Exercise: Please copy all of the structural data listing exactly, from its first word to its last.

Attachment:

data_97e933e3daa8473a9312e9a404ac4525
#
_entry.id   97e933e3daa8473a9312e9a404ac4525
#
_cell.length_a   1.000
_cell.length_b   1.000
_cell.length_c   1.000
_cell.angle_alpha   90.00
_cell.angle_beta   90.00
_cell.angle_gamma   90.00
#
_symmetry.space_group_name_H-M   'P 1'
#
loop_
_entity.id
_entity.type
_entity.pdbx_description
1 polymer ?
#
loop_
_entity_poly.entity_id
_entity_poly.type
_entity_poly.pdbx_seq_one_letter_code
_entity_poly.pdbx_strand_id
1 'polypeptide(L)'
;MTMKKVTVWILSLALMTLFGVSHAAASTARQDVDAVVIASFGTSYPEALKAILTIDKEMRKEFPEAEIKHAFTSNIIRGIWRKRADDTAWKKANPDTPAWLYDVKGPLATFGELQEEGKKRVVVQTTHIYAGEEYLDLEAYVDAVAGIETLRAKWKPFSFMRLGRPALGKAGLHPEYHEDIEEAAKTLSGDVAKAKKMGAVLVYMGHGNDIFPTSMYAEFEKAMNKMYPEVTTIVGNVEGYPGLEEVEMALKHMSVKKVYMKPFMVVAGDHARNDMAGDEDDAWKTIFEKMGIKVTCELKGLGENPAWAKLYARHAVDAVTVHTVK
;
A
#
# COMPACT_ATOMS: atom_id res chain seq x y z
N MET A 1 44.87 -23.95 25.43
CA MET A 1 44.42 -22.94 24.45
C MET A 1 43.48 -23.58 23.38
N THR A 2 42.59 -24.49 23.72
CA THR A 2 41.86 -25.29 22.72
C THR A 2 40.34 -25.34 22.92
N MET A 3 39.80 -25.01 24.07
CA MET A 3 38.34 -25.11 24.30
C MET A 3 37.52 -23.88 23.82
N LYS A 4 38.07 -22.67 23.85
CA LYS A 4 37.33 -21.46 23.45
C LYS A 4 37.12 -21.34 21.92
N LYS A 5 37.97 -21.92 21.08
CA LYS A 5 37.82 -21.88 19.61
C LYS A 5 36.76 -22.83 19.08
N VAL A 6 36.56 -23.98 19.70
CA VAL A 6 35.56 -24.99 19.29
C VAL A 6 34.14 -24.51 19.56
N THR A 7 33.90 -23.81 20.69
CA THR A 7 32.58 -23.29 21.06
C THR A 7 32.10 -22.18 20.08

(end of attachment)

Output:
data_97e933e3daa8473a9312e9a404ac4525
#
_entry.id   97e933e3daa8473a9312e9a404ac4525
#
_cell.length_a   1.000
_cell.length_b   1.000
_cell.length_c   1.000
_cell.angle_alpha   90.00
_cell.angle_beta   90.00
_cell.angle_gamma   90.00
#
_symmetry.space_group_name_H-M   'P 1'
#
loop_
_entity.id
_entity.type
_entity.pdbx_description
1 polymer ?
#
loop_
_entity_poly.entity_id
_entity_poly.type
_entity_poly.pdbx_seq_one_letter_code
_entity_poly.pdbx_strand_id
1 'polypeptide(L)'
;MTMKKVTVWILSLALMTLFGVSHAAASTARQDVDAVVIASFGTSYPEALKAILTIDKEMRKEFPEAEIKHAFTSNIIRGIWRKRADDTAWKKANPDTPAWLYDVKGPLATFGELQEEGKKRVVVQTTHIYAGEEYLDLEAYVDAVAGIETLRAKWKPFSFMRLGRPALGKAGLHPEYHEDIEEAAKTLSGDVAKAKKMGAVLVYMGHGNDIFPTSMYAEFEKAMNKMYPEVTTIVGNVEGYPGLEEVEMALKHMSVKKVYMKPFMVVAGDHARNDMAGDEDDAWKTIFEKMGIKVTCELKGLGENPAWAKLYARHAVDAVTVHTVK
;
A
#
# COMPACT_ATOMS: atom_id res chain seq x y z
N MET A 1 44.87 -23.95 25.43
CA MET A 1 44.42 -22.94 24.45
C MET A 1 43.48 -23.58 23.38
N THR A 2 42.59 -24.49 23.72
CA THR A 2 41.86 -25.29 22.72
C THR A 2 40.34 -25.34 22.92
N MET A 3 39.80 -25.01 24.07
CA MET A 3 38.34 -25.11 24.30
C MET A 3 37.52 -23.88 23.82
N LYS A 4 38.07 -22.67 23.85
CA LYS A 4 37.33 -21.46 23.45
C LYS A 4 37.12 -21.34 21.92
N LYS A 5 37.97 -21.92 21.08
CA LYS A 5 37.82 -21.88 19.61
C LYS A 5 36.76 -22.83 19.08
N VAL A 6 36.56 -23.98 19.70
CA VAL A 6 35.56 -24.99 19.29
C VAL A 6 34.14 -24.51 19.56
N THR A 7 33.90 -23.81 20.69
CA THR A 7 32.58 -23.29 21.06
C THR A 7 32.10 -22.18 20.08